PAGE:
Monday, January 29, 2007

Still Chewing...Perseverance Redux and Expansion

The emergents go marching along?


Well, I hope you'll bear with me as I use this blog to sort out some of the issues that keep cropping up within the confines of my own little mind. The question of the day (of the year?) for me sits tangentially to the tension we maintain between freedom and holiness, antinomianism and grace, question and faith, and to a lesser extent, redemption and damnation. These questions are leading me to take some of my old convictions out of the closet and examine them with a new mind. This practice is always useful, and as I employ it, I am astonished to find that the old ideas are more beautiful, applicable and rich than I remembered.

Let me just be blunt. Here's the crux: some of the dialogue I've been privy to in private and some of the blogs I've seen written publicly have celebrated the Christian's freedom to question the tenets of our faith and has unraveled the assumption that "I don't know" is an unacceptable answer to theological questions. This is good. As we open ourselves to the understanding and the appropriation of truth, the Holy Spirit makes it available. We need to shed that arrogance that always searches for understandable concrete answers in order to understand the truth we do have. (How's that for a Zen-Christian mantra?) It isn't so much that concrete answers don't exist as that we so often wish to use the concrete and finite to buttress faith in the abstract and Infinite. Sometimes, believing precedes seeing.

The other side of the coin is that some of the same dialogue has shifted from celebrating the freedom to doubt to celebrating the doubts themselves and even to a unashamed rejection of the means to having those doubts resolved. (i.e., Prayer, Scripture, Meditation, etcetera. They are all elements found in a Christians "survival kit" for planet earth.) It's a subtle shift. In my opinion, it's beyond insipid. But I'm afraid it has some pernicious implications.

It is easy for the Christian to fall away from truth, but a Christian can't fall away from their human nature. What was a gentle encouragement toward honestly has morphed into a surprisingly structured philosophy that disparages the Church, disavows prayer and scripture and undermines the individual's responsibility for others. I may be poised on the brink of a complete and undeniable over-reaction, but I have dark visions of a Jackbooted Monolith that will not be questioned rolling heedlessly over any Christian who lays claim to any truth at all.

I'm afraid this is going to be the legacy of the Emerging Church. Wouldn't it be odd if we all found ourselves experiencing religious persecution not in the secular universities of the world, but in the pews of our own churches? I forsee a time when we will all long for the days when a white man in a suit had the courage to tell us the truth.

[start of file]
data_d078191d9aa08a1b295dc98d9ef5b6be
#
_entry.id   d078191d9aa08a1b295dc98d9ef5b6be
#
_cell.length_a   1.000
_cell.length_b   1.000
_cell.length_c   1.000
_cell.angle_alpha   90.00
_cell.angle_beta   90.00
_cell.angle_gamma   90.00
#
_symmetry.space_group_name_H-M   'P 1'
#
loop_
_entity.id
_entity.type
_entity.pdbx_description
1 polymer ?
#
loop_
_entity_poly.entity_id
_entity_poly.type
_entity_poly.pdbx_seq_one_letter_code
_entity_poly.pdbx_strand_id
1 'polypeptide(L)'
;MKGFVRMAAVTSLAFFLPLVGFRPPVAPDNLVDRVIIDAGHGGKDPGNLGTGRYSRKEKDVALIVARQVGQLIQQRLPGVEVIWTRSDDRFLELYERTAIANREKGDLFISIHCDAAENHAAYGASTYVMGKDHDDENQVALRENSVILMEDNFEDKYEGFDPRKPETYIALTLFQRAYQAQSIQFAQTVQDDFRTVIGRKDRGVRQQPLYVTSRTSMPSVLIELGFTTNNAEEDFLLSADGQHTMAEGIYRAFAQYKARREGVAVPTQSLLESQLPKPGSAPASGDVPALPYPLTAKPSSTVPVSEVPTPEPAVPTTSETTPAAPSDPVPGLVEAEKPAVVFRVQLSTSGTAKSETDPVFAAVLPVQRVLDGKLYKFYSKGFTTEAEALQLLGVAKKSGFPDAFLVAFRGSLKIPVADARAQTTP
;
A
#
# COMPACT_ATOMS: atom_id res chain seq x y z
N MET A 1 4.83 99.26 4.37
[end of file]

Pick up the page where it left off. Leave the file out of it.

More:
This whole entry kind of left me after the first sentence. It's amazing what I find in my head sometimes.

7 comments:

Carla said...

I need more Susan in my life.

Seriously. I always enjoy conversations with you. I guess putting a voice to my thoughts and bouncing them off yours helps me to process through what it is that I think.

That's a terrible sentence. But maybe it makes some sense.

Brian T. Murphy said...

hey su.

is some of this directed at me?

kristen said...

I've been mulling about this today, and I think maybe a good way to judge our questioning/doubts is their fruit. There's one part of the Westminster Confession where it describes the mystery of a doctrine producing worship. I think if the end of our questioning leads us to worship, there's nothing to worry about. We've been stripped of arrogance and pride in knowing all the answers and at a place were we can truly worship that God is God and we are not.

If our questioning and doubts overtake us to the point that prayer, mercy, communing with the saints, etc. are left behind, is that good? Can it bring us to worship if it strips away the means God uses to work in his church?

Joining in as you think out loud.

Robert said...

Great post. You nailed it!

Leave it to humans to create all new forms of legalism and fundamentalism. The war of legalism is not in how we dress or worship or drink or cuss (or not), but rather in our thought life. What is love without truth? It's vanity. ...and we are simply patronizing one another. Want some Kool-Aid?

susan said...

Carla, I'm glad you are my friend. I can use some friends right about now.

BTM, thanks for the conversation. You're always a little bit of a conundrum to me.

Kristen, I think that's a very good plumbline. "If a question leads us to worship, it's nothing to worry about." There's some real wisdom there.

Robert, I've missed you in blogland. And yes, I do want some Kool-Aid. Love without truth is vanity. And flattery. And yuk. I pray that God will give me the grace and the wisdom to hear and acknowledge truth and make it a part of my life.

Su

Brian T. Murphy said...

nice to chat.

I'm a bit of a conundrum to myself.

CK said...

Interesting post, Susan! It sparked some thoughts of my own, which you can read, if you like, on my blog. (I decided to post my thoughts there because they kind of digress from yours.) Later, tater.